Ford pilot expected to benefit minority dealers
Corley: New dealers will have experience.
DETROIT -- The Ford Minority Dealer Association is seeking minorities with dealership management experience and cash -- or a partner with cash -- for a new pilot to help dealers buy Ford and Lincoln stores.
Under the Ford Motor Co. program, candidates put up 20 percent of the cost of stores and finance the rest through loans from Ford Motor Credit Co., to be paid off in seven to 10 years.
The program is expected to benefit minority dealers but is open to individuals of all races, John Felice, the automaker's general manager of Ford and Lincoln sales, said last summer at the annual meeting of the National Association of Minority Automobile Dealers. Felice was unavailable to comment for this article.
Under the program, Ford will not take a stake in the stores as it did with a dealer development program that the automaker discontinued in 2009, says Nate Sutton, owner of Sutton Ford-Lincoln in suburban Chicago.
Sutton headed the subcommittee of dealers and Ford executives that developed the pilot. Ford gave it the green light in early December. He says that finding stores to buy will be challenging, but doable.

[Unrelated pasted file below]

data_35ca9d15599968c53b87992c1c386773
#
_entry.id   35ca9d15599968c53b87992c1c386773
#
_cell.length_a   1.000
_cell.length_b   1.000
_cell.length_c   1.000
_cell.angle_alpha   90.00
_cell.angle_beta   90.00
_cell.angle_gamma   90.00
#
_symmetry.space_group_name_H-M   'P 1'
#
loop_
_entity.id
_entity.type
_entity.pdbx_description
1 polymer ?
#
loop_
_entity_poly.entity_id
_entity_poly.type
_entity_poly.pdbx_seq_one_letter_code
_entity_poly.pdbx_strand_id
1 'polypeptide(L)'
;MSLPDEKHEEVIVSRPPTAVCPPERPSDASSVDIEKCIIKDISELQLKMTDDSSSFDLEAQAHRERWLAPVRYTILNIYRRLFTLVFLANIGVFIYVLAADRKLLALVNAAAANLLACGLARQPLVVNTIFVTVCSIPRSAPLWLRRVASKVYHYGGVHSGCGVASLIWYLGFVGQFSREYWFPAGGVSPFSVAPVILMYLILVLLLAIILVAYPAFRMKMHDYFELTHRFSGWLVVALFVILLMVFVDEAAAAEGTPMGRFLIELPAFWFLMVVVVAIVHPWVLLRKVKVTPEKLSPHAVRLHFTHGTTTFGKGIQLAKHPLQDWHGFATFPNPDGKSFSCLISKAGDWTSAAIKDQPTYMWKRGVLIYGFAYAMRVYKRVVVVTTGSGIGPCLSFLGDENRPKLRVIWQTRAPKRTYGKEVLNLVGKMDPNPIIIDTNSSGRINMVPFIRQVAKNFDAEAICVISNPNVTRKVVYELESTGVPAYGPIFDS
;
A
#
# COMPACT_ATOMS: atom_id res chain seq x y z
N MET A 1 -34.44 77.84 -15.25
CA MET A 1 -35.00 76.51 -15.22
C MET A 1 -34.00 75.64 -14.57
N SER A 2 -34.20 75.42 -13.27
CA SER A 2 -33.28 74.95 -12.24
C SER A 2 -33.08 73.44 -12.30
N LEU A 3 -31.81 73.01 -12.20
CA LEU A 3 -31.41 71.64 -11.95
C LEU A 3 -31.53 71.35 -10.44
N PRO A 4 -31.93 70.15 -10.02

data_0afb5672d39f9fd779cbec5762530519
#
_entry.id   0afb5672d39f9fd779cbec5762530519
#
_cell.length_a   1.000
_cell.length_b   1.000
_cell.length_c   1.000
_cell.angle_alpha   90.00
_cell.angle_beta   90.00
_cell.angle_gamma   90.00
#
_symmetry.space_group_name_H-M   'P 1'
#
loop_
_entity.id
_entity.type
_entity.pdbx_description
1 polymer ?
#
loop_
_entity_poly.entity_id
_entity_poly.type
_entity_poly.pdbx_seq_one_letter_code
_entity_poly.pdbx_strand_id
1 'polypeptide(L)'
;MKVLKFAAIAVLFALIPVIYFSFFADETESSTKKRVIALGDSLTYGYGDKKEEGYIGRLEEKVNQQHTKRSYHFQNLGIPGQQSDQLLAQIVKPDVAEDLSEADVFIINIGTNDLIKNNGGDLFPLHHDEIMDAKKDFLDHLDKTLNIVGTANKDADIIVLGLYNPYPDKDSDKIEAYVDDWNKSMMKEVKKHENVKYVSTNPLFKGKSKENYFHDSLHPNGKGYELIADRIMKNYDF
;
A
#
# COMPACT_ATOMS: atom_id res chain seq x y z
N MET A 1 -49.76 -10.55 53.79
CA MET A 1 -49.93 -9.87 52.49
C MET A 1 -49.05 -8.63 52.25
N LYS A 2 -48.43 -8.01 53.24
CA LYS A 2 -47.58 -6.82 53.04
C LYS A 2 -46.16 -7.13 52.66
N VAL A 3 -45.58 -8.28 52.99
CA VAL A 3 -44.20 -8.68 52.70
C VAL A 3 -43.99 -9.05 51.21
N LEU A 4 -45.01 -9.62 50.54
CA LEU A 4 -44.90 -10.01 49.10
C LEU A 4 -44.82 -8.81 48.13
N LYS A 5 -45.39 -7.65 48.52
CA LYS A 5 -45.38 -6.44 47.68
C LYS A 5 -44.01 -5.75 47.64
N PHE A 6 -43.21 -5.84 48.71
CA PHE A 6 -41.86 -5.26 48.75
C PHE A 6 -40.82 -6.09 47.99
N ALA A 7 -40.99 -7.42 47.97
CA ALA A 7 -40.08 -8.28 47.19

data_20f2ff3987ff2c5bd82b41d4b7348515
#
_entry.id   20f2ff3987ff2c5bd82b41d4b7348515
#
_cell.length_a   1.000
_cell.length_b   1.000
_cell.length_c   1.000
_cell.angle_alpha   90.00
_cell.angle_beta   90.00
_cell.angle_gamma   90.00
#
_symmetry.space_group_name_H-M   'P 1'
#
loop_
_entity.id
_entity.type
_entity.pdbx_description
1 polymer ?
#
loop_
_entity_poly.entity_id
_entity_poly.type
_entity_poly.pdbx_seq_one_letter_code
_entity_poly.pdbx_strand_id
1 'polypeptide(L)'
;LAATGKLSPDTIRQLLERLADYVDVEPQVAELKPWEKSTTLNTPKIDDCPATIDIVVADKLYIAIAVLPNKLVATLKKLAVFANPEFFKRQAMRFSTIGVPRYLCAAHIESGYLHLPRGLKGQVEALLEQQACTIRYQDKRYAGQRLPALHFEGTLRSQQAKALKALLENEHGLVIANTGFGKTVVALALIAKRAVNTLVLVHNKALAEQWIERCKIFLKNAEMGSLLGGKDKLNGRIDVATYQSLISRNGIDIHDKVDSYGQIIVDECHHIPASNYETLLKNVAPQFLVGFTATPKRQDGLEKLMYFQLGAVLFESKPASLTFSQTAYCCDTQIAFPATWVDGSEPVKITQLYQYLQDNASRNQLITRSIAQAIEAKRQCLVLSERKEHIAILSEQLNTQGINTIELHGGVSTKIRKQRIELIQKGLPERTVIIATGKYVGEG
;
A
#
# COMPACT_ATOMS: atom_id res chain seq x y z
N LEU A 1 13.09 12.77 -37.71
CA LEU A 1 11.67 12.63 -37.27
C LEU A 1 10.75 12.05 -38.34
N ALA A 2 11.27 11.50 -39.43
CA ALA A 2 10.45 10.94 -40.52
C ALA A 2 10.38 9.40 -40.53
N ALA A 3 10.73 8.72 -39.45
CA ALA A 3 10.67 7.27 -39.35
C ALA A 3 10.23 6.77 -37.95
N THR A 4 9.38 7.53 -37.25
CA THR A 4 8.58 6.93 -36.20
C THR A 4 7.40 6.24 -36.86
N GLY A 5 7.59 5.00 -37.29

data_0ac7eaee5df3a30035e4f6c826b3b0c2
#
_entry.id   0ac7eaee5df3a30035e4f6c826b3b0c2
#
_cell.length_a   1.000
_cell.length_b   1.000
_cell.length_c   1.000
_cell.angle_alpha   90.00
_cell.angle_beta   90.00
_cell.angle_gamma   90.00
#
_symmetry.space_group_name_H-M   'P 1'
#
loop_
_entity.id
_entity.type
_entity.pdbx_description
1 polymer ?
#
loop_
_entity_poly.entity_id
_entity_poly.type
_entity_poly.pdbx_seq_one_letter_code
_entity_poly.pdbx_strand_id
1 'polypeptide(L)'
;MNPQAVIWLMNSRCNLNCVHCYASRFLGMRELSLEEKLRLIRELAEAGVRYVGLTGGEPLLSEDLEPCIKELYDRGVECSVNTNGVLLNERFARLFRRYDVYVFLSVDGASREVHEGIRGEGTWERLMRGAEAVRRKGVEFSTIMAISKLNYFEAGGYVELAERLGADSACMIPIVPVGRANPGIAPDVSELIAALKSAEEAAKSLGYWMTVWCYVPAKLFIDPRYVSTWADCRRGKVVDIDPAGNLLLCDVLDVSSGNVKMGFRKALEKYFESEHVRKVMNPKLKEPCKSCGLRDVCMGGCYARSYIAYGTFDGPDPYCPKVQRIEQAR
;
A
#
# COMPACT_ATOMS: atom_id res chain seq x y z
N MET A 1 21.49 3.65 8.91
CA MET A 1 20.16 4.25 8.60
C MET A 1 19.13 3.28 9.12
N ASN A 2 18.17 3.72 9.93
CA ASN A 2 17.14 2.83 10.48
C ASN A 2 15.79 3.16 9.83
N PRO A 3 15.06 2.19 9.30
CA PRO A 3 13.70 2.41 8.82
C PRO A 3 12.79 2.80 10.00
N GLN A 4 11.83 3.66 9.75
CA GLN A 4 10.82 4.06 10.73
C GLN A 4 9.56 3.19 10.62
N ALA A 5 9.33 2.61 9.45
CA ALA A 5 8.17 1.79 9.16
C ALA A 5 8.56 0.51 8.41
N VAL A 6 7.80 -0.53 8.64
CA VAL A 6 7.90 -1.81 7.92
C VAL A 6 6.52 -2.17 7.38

"I've heard that at least 10 percent of all dealerships change hands every year, and some dealers don't have succession plans," Sutton says. After three to five deals are done, Ford will evaluate the pilot's results, he says.
Eddie Corley Jr., chairman of the Ford Minority Dealer Association and dealer principal at Corley Lincoln-Volvo in Albuquerque, N.M., says the program is likely to bolster minority dealer numbers because it aims at experienced general managers and former dealership owners.
"This is a good thing because previously, the dealers had no dealership experience -- they came from different professions," Corley says of Ford's earlier efforts to recruit minority dealers.
No dealerships have changed hands under the program so far. Corley says the timetable depends on finding the right candidates and the right stores but the association would like candidates to start applying by the end of the first quarter.
Ford will notify the association if its field representatives learn of dealers who want to sell their stores and lack succession plans, but it is up to candidates to find stores to buy, arrange the deals and bring potential deals to Ford and Ford Credit, Sutton says. Ford still has the right to exercise its right-of-first-refusal option on dealership transactions, he says.
The ideal dealership for the program would be in a mid-sized market, sell 30 to 60 new vehicles a month with the potential to sell more and cost not more than $5 million including blue sky, the term for the intangible value of a franchise, Sutton says.
He adds: "It's a tremendous opportunity for someone with limited resources to become a dealer."
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